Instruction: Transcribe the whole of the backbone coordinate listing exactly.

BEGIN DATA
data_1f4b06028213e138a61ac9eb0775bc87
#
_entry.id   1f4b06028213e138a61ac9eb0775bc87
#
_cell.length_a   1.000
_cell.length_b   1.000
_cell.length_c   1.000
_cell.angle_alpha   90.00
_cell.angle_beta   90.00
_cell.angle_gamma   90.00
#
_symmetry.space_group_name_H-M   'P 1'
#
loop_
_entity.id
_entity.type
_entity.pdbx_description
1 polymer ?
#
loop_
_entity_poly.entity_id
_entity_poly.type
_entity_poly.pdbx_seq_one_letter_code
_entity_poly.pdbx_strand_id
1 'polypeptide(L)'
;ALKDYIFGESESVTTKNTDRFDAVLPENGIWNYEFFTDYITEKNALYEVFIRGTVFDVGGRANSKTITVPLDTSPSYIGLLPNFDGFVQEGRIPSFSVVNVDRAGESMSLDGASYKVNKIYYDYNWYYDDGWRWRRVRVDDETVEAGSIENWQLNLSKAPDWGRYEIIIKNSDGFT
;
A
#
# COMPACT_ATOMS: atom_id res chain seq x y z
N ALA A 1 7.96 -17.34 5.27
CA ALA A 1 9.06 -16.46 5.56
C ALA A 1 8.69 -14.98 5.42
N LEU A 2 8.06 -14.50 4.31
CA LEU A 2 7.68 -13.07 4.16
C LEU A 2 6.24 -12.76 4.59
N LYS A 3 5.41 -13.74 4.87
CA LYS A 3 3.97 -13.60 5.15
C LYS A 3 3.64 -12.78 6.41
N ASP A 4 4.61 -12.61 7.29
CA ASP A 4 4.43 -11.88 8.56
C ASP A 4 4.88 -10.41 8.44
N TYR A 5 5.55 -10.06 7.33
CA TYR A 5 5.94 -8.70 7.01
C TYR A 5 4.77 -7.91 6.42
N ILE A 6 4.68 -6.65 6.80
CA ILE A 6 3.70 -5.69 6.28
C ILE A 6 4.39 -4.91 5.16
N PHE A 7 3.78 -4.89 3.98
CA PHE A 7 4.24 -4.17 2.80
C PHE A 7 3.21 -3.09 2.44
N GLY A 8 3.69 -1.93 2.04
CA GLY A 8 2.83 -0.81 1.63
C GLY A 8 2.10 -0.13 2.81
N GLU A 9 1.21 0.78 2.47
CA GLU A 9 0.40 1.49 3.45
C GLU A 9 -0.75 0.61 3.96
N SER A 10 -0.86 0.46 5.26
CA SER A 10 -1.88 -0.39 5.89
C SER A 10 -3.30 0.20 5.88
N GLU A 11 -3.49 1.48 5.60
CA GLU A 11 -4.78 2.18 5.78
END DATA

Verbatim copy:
data_1f4b06028213e138a61ac9eb0775bc87
#
_entry.id   1f4b06028213e138a61ac9eb0775bc87
#
_cell.length_a   1.000
_cell.length_b   1.000
_cell.length_c   1.000
_cell.angle_alpha   90.00
_cell.angle_beta   90.00
_cell.angle_gamma   90.00
#
_symmetry.space_group_name_H-M   'P 1'
#
loop_
_entity.id
_entity.type
_entity.pdbx_description
1 polymer ?
#
loop_
_entity_poly.entity_id
_entity_poly.type
_entity_poly.pdbx_seq_one_letter_code
_entity_poly.pdbx_strand_id
1 'polypeptide(L)'
;ALKDYIFGESESVTTKNTDRFDAVLPENGIWNYEFFTDYITEKNALYEVFIRGTVFDVGGRANSKTITVPLDTSPSYIGLLPNFDGFVQEGRIPSFSVVNVDRAGESMSLDGASYKVNKIYYDYNWYYDDGWRWRRVRVDDETVEAGSIENWQLNLSKAPDWGRYEIIIKNSDGFT
;
A
#
# COMPACT_ATOMS: atom_id res chain seq x y z
N ALA A 1 7.96 -17.34 5.27
CA ALA A 1 9.06 -16.46 5.56
C ALA A 1 8.69 -14.98 5.42
N LEU A 2 8.06 -14.50 4.31
CA LEU A 2 7.68 -13.07 4.16
C LEU A 2 6.24 -12.76 4.59
N LYS A 3 5.41 -13.74 4.87
CA LYS A 3 3.97 -13.60 5.15
C LYS A 3 3.64 -12.78 6.41
N ASP A 4 4.61 -12.61 7.29
CA ASP A 4 4.43 -11.88 8.56
C ASP A 4 4.88 -10.41 8.44
N TYR A 5 5.55 -10.06 7.33
CA TYR A 5 5.94 -8.70 7.01
C TYR A 5 4.77 -7.91 6.42
N ILE A 6 4.68 -6.65 6.80
CA ILE A 6 3.70 -5.69 6.28
C ILE A 6 4.39 -4.91 5.16
N PHE A 7 3.78 -4.89 3.98
CA PHE A 7 4.24 -4.17 2.80
C PHE A 7 3.21 -3.09 2.44
N GLY A 8 3.69 -1.93 2.04
CA GLY A 8 2.83 -0.81 1.63
C GLY A 8 2.10 -0.13 2.81
N GLU A 9 1.21 0.78 2.47
CA GLU A 9 0.40 1.49 3.45
C GLU A 9 -0.75 0.61 3.96
N SER A 10 -0.86 0.46 5.26
CA SER A 10 -1.88 -0.39 5.89
C SER A 10 -3.30 0.20 5.88
N GLU A 11 -3.49 1.48 5.60
CA GLU A 11 -4.78 2.18 5.78